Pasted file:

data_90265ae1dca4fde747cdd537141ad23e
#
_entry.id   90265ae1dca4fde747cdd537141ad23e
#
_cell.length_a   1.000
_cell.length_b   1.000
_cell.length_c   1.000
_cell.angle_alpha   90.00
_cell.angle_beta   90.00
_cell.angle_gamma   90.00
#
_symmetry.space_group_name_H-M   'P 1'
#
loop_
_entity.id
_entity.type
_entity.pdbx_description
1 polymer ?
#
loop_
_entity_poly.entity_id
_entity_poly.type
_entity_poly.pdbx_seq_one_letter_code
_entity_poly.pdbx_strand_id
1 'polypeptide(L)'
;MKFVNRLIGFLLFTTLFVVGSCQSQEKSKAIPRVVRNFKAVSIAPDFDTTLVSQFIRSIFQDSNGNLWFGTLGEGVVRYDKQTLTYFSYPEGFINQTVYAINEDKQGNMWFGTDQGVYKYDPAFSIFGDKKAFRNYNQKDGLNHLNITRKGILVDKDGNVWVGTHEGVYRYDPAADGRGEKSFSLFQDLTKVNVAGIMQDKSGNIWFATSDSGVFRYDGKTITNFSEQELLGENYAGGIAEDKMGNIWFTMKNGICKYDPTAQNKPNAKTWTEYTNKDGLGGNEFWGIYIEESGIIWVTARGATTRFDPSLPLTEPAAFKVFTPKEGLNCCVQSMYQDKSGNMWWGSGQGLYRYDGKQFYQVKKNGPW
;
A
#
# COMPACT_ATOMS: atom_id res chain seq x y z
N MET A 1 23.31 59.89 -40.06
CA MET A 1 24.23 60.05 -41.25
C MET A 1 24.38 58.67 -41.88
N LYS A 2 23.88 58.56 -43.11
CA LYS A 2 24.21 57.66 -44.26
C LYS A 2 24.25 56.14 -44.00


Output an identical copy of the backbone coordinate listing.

data_90265ae1dca4fde747cdd537141ad23e
#
_entry.id   90265ae1dca4fde747cdd537141ad23e
#
_cell.length_a   1.000
_cell.length_b   1.000
_cell.length_c   1.000
_cell.angle_alpha   90.00
_cell.angle_beta   90.00
_cell.angle_gamma   90.00
#
_symmetry.space_group_name_H-M   'P 1'
#
loop_
_entity.id
_entity.type
_entity.pdbx_description
1 polymer ?
#
loop_
_entity_poly.entity_id
_entity_poly.type
_entity_poly.pdbx_seq_one_letter_code
_entity_poly.pdbx_strand_id
1 'polypeptide(L)'
;MKFVNRLIGFLLFTTLFVVGSCQSQEKSKAIPRVVRNFKAVSIAPDFDTTLVSQFIRSIFQDSNGNLWFGTLGEGVVRYDKQTLTYFSYPEGFINQTVYAINEDKQGNMWFGTDQGVYKYDPAFSIFGDKKAFRNYNQKDGLNHLNITRKGILVDKDGNVWVGTHEGVYRYDPAADGRGEKSFSLFQDLTKVNVAGIMQDKSGNIWFATSDSGVFRYDGKTITNFSEQELLGENYAGGIAEDKMGNIWFTMKNGICKYDPTAQNKPNAKTWTEYTNKDGLGGNEFWGIYIEESGIIWVTARGATTRFDPSLPLTEPAAFKVFTPKEGLNCCVQSMYQDKSGNMWWGSGQGLYRYDGKQFYQVKKNGPW
;
A
#
# COMPACT_ATOMS: atom_id res chain seq x y z
N MET A 1 23.31 59.89 -40.06
CA MET A 1 24.23 60.05 -41.25
C MET A 1 24.38 58.67 -41.88
N LYS A 2 23.88 58.56 -43.11
CA LYS A 2 24.21 57.66 -44.26
C LYS A 2 24.25 56.14 -44.00